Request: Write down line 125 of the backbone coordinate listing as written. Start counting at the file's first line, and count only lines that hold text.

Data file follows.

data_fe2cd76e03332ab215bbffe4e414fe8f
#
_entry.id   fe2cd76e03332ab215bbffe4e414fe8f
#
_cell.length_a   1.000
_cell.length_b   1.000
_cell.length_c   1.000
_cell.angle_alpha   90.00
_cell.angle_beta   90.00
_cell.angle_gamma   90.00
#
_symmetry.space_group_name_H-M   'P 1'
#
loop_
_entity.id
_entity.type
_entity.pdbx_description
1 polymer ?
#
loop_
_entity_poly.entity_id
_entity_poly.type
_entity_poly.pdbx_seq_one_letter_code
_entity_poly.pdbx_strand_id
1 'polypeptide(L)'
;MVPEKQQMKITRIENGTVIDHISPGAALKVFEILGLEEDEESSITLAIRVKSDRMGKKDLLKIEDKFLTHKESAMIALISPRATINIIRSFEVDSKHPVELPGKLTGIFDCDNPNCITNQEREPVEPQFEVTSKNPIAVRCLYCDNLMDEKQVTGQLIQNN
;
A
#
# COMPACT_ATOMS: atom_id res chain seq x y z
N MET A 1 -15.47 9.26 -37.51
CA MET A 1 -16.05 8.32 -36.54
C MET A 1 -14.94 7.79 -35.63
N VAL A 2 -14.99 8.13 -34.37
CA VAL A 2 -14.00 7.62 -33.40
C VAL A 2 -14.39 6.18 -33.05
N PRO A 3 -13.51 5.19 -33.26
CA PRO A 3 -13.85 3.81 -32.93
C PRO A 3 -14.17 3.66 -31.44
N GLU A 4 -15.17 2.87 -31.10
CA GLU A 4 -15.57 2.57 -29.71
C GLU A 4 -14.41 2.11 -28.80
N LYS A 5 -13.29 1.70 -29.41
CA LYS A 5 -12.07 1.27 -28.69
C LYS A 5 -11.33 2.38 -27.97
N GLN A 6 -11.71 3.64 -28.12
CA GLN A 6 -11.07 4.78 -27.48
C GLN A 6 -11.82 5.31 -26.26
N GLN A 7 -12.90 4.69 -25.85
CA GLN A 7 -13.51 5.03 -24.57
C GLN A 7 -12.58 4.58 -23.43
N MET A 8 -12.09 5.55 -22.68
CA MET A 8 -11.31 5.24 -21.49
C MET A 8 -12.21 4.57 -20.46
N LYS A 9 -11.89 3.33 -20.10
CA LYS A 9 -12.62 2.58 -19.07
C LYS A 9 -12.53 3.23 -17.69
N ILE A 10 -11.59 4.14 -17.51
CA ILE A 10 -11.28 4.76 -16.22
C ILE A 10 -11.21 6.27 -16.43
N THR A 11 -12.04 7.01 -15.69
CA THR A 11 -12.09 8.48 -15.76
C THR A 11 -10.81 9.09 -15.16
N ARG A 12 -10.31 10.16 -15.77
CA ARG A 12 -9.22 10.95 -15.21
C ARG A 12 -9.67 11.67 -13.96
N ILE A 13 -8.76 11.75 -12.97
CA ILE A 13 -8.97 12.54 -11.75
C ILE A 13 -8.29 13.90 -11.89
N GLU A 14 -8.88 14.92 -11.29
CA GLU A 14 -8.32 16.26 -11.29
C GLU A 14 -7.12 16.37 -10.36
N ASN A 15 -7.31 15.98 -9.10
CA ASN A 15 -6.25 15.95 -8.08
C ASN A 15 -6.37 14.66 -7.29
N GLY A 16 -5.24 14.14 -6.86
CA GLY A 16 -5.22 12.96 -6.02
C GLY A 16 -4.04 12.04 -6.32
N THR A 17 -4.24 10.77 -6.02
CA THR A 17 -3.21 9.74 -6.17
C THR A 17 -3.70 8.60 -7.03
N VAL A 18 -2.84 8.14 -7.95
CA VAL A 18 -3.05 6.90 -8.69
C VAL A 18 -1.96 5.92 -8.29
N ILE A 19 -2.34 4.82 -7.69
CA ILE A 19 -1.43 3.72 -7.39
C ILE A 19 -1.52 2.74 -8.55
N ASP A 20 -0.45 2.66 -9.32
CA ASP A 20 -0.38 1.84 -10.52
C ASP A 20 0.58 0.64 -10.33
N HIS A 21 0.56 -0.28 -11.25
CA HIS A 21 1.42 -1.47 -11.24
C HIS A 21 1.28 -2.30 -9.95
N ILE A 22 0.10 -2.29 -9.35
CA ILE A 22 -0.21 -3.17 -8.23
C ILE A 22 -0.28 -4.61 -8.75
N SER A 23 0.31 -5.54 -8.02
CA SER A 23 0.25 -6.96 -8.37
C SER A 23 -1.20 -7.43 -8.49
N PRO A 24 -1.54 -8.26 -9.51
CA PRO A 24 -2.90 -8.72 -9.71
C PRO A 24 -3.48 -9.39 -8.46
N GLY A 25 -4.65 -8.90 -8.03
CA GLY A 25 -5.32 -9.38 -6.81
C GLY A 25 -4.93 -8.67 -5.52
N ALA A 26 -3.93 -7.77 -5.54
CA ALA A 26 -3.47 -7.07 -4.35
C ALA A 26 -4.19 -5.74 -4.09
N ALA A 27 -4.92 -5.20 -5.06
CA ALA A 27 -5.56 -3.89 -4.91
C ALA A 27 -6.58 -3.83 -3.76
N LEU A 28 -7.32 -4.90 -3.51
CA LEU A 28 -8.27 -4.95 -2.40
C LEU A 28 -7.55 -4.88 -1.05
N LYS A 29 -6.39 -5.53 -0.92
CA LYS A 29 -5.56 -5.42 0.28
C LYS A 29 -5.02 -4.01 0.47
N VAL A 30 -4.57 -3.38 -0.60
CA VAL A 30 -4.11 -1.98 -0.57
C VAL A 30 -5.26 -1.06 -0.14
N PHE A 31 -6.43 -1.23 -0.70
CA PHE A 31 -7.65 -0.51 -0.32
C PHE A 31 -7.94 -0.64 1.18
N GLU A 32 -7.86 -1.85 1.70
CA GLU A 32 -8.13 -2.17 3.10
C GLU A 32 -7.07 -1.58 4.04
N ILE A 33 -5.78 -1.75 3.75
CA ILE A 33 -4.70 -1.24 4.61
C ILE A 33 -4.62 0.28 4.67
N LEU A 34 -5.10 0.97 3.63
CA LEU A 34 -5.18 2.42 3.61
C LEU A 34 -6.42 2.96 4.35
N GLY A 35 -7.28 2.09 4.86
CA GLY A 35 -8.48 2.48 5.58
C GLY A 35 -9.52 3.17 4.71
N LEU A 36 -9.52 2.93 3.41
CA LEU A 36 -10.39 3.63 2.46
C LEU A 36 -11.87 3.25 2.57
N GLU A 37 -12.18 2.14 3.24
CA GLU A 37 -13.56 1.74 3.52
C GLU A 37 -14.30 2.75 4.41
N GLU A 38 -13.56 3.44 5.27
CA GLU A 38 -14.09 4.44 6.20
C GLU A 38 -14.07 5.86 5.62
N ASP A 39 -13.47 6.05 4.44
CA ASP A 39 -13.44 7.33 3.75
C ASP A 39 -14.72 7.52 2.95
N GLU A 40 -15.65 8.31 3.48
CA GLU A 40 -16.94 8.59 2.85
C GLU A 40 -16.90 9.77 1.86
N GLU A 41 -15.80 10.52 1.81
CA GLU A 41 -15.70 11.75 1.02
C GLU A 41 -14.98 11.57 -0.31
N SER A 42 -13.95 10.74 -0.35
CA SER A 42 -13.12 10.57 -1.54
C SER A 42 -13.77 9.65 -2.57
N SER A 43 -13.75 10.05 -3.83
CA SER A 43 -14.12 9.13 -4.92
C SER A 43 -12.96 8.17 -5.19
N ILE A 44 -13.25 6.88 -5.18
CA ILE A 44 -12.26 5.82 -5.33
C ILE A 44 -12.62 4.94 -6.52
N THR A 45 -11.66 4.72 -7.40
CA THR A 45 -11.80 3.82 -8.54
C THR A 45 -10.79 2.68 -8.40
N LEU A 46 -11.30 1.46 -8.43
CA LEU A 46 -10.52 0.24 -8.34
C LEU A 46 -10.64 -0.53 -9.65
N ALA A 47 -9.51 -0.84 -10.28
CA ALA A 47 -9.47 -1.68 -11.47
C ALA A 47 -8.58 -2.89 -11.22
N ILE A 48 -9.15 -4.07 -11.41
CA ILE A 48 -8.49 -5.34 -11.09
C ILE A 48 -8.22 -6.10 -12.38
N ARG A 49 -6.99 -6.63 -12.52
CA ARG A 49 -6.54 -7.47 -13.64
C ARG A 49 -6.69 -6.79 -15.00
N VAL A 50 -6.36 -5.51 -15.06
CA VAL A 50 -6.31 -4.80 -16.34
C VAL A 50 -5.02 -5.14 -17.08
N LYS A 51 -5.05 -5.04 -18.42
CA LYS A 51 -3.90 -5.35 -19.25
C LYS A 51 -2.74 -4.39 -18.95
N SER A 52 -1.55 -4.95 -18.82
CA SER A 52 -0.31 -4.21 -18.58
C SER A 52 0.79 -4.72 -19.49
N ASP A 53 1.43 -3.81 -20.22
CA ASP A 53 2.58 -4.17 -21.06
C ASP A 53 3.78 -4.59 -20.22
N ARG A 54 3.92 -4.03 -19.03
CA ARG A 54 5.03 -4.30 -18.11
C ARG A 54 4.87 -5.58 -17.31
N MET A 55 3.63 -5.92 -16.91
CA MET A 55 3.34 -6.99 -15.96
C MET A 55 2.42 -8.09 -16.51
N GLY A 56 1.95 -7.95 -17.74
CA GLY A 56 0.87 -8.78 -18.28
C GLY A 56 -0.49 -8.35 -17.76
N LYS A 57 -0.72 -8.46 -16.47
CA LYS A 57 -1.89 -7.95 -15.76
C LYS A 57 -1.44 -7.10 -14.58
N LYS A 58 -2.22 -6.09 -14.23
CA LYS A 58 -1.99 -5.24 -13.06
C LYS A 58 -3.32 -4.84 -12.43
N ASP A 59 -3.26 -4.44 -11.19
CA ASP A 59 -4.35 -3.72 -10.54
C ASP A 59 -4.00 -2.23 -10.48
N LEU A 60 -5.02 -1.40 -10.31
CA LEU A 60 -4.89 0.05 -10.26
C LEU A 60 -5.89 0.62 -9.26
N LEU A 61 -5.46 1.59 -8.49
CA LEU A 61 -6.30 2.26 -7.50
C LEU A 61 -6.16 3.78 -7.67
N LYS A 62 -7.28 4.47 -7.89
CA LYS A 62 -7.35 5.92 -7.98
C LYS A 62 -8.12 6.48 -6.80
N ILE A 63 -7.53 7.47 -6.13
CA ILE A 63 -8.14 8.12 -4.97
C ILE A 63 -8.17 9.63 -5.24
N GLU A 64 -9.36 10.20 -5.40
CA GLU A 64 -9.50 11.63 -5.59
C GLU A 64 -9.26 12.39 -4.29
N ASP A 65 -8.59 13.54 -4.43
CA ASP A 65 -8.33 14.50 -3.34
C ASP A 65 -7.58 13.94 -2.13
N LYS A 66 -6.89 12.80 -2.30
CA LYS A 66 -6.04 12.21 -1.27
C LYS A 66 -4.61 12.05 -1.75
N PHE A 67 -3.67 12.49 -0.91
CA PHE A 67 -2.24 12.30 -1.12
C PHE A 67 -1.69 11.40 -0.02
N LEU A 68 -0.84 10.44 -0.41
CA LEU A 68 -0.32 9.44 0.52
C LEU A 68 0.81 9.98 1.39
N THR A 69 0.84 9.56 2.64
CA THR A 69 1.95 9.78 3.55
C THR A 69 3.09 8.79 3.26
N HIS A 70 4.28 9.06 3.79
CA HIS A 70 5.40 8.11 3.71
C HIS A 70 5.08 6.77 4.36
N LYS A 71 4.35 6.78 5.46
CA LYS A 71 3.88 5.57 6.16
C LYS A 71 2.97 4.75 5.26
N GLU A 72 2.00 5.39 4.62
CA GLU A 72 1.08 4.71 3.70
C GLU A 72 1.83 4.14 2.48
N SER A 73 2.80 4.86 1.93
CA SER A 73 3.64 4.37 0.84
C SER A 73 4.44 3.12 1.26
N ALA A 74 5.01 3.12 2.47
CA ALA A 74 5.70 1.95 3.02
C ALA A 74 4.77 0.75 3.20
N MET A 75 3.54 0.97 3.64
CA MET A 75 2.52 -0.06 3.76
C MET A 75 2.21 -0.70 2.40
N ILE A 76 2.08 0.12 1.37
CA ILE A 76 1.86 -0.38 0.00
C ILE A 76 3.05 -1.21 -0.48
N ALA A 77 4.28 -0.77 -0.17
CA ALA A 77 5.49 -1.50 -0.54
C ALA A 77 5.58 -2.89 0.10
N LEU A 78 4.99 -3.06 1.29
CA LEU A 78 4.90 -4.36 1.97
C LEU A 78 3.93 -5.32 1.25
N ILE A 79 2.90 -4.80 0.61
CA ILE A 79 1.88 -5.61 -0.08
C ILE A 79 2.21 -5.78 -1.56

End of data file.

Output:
CA GLU A 32 -8.13 -2.17 3.10